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My implementation of insertion sort seems to be working with the exception of sorting the very first element. I have a small test case here. Can anyone tell me what is wrong with my algorithm?

#include <iostream>
#include <string>
#include <stdlib.h>
using namespace std;



void Insert(int *S, int k)
{
        int key = S[k];
        int j = k-1;
        while(j>0 && S[j] > key)
        {
                S[j+1] = S[j];
                j--;
        }

        S[j+1] = key;
}


void Insertionsort(int S[], int n)
{
        if(n>1)
                Insertionsort(S,n-1);
        Insert(S,n);

}

int main()
{
        srand ( time(NULL) );
        int S1_8[8];
        for(int i=0; i<8; i++)
                S1_8[i] = rand()%100;

        Insertionsort(S1_8,8);

        for(int i=0; i<8; i++)
        {
                cout << S1_8[i] << endl;
        }

        return 0;
}
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It doesn't explain the problem, but there is definitely an issue in the last iteration, when Insert(S,8) is called. According to the definition of the Insert function that will access S[8], which is a non-existing element. –  jogojapan Oct 17 '12 at 8:10
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closed as too localized by akappa, phant0m, Tichodroma, Nik...., Julius Oct 17 '12 at 12:12

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1 Answer

up vote 5 down vote accepted

The first time Insert is called, it is passed int key = S[8];

S[8] is not within array bounds.

Make that

void Insertionsort(int S[], int n)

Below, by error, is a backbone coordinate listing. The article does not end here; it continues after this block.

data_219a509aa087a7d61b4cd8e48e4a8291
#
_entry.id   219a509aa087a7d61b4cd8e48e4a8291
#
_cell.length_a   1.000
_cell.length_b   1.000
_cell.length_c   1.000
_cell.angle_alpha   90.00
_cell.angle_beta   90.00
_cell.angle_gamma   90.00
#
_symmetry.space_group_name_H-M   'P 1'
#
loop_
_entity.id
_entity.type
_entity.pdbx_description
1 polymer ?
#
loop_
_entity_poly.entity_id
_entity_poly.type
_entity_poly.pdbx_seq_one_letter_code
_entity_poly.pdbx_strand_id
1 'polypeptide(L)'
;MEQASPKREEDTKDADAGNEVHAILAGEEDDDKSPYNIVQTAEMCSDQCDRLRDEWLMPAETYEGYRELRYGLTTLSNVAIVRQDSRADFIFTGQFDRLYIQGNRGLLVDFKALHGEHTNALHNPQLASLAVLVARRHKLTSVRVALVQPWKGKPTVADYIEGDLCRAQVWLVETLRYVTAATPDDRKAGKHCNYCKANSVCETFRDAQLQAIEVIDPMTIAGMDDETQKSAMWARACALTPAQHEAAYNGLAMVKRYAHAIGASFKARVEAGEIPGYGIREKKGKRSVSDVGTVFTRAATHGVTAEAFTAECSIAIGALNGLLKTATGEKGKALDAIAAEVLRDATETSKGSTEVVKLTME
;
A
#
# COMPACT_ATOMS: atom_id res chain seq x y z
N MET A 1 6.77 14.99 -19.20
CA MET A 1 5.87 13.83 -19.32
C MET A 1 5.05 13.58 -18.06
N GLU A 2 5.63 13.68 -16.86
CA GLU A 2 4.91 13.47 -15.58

{
        if(n>1)
                Insertionsort(S,n-1);
        Insert(S,n-1);

}

Also, in your while condition, it must be

while(j>=0 && S[j] > key)

Link to Code

share|improve this answer
    
+1, but you also changed the condition in the while loop to j>=0 instead of j>0. That is correct but should be mentioned and explained in the answer. –  jogojapan Oct 17 '12 at 8:15
    
Thank you both. If I want to count the number of component wise comparisons made by Insert, do I increment a counter inside the while loop or outside the while loop? –  Zack Oct 17 '12 at 8:17
    
Within the while loop. –  DarkCthulhu Oct 17 '12 at 8:22
    
That only count when S[j] > key is true. Don't I still need to increment when S[j] > key is not true - thus having a counter incremented inside AND outside? –  Zack Oct 17 '12 at 8:25
    
Only one more comparison is done, which isn't caught inside the while. That is when while encounters S[j] <= key. After that comparison, the key is assigned and the routine ends. So you can just add that 1 to it. –  DarkCthulhu Oct 17 '12 at 8:28
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